First, I want people to have special experiences with Ninety Plus coffee and then, one by one, change their way of thinking about coffee. Generally speaking, it is very difficult for entrepreneurs who are trying to achieve something that has not been done before to explain the value of what they are striving to create. Because entrepreneurs are thinking about their product all the time, they are convinced of how great it is, but it might be hard for others to understand. Even one small step forward a day is fine; as long as they stay true to their vision and continue telling people what they believe in, it will eventually make a big difference.
I also think it is important for us as producers to increase opportunities to directly connect with consumers. When there are intermediaries between farmers and consumers, something always gets lost in translation. For the next chapter of the coffee industry, I want to help producers to create their own voice and deliver that to their customers. We will keep trying to create and share experiences that come directly from the farm to reach the consumer through our products.
We're not thinking about scaling at this stage. What we're thinking about in the next 3 to 5 years is transforming these 1000 hectares of farms into fully-developed experiential places, where people can visit, learn about our coffee production process and taste the coffee. After that, I want to help others to implement our farming style as an adviser. It would be great if coffee growers around the world could learn about what we have built and use the approach in their own countries.
And although this is not directly related to our business, we will continue to work hard to protect the environment and respond to climate change. One very important message that I think we can share with the coffee producing world is that, if people produce a little bit less coffee and a little bit more natural vegetation, and start doing this now, even though it will be a sacrifice of volume and profit, then we will be able to better defend ourselves against climate change in the long term. In our case, we grow shade loving coffee trees with other taller trees. This very much helps coffee trees defend themselves against hot and dry weather. This farming style also protects coffee from heavy rains and hurricanes because all the vegetation and the soil absorb the moisture more quickly than other areas with less nature. I do appreciate the financial risk of producing less coffee and planting shade trees--even a small change in margin can make a big impact for coffee farmers--so we have to deal with climate change hand-in-hand with the market. In order for the coffee industry as a whole to create solutions to these problems, I feel people need to be more creative.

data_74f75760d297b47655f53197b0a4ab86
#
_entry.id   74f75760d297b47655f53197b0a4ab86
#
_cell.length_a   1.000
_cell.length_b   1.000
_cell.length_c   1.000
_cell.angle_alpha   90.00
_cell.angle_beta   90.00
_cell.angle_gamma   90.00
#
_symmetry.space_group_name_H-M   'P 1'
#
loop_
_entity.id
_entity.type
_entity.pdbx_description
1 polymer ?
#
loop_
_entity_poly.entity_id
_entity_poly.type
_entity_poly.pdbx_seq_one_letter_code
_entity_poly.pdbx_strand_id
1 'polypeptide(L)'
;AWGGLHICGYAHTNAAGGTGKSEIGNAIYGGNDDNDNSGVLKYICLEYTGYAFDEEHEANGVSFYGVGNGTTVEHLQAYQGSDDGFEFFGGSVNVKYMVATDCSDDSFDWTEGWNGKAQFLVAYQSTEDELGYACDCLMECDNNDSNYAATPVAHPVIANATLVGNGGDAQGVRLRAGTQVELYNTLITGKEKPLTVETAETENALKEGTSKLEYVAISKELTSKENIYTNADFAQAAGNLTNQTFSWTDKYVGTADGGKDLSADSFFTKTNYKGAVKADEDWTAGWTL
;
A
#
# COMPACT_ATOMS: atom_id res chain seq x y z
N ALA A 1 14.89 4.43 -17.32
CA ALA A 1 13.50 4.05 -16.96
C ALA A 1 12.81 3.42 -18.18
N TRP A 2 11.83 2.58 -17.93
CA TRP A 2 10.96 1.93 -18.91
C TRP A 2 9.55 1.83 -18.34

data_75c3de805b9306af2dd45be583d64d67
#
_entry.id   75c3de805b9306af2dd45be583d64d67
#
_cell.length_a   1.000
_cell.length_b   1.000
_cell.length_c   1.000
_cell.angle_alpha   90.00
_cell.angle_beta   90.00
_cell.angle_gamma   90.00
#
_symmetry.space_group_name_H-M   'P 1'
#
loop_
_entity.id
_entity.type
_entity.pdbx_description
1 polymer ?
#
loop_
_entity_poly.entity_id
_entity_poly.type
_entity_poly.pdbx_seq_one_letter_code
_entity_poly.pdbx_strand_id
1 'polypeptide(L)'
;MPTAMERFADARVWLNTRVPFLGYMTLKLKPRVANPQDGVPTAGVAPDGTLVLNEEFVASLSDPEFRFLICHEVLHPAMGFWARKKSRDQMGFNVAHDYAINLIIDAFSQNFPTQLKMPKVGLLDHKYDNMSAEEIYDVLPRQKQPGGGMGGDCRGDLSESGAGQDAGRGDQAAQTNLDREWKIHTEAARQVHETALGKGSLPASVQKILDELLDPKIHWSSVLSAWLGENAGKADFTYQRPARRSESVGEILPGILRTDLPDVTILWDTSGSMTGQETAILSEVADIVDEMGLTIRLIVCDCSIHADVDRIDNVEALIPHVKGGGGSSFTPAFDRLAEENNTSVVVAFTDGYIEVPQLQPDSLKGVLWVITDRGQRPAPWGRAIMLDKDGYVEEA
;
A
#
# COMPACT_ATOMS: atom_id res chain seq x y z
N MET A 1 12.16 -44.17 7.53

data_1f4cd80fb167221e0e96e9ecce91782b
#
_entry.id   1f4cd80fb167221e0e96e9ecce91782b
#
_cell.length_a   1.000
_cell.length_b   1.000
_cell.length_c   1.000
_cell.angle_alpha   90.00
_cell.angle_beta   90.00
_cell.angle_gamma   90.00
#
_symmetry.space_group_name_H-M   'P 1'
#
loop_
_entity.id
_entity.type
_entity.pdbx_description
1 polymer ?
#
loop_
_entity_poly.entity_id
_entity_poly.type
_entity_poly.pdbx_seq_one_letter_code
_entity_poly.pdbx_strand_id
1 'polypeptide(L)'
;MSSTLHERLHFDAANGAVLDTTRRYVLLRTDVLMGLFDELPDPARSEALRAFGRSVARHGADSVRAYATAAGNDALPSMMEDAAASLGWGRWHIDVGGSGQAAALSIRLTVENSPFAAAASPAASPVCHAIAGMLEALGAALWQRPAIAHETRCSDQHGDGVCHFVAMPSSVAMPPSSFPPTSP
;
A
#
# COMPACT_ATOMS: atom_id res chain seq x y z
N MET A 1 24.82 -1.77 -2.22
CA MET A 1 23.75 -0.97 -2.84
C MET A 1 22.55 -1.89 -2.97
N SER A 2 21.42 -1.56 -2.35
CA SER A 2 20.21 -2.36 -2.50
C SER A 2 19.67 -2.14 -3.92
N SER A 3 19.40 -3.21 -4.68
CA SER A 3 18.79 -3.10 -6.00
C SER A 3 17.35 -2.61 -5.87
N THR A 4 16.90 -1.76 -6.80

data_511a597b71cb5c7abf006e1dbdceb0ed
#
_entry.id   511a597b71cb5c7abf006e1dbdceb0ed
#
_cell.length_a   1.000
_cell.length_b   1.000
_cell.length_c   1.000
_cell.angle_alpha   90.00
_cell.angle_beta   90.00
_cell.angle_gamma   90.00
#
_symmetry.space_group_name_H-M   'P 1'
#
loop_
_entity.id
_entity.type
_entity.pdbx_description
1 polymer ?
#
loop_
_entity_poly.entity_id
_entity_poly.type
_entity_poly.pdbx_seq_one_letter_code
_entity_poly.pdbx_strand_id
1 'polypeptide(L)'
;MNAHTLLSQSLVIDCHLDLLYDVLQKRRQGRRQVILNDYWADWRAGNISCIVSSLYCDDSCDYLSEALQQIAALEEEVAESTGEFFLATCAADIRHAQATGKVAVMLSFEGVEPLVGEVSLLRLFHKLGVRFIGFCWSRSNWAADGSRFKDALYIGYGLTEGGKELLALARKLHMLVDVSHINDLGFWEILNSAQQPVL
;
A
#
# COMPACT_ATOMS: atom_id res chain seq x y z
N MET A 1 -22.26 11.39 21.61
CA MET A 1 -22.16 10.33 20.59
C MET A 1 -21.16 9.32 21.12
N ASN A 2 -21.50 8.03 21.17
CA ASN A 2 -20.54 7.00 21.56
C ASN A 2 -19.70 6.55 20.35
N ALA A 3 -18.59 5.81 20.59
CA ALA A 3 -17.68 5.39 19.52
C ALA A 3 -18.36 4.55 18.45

That's wonderful. We named the brew set “10.1” because we need the version “10.2” and “10.3” and more. I would love to continue to collaborate with the ORIGAMI team and continue to create beautiful products. Thank you very much.
In the second part of the interview, we will ask Joseph about the new brew sets that Ninety Plus created in a collaboration with ORIGAMI, and his overall vision.
Ninety PlusMr. Joseph Brodsky →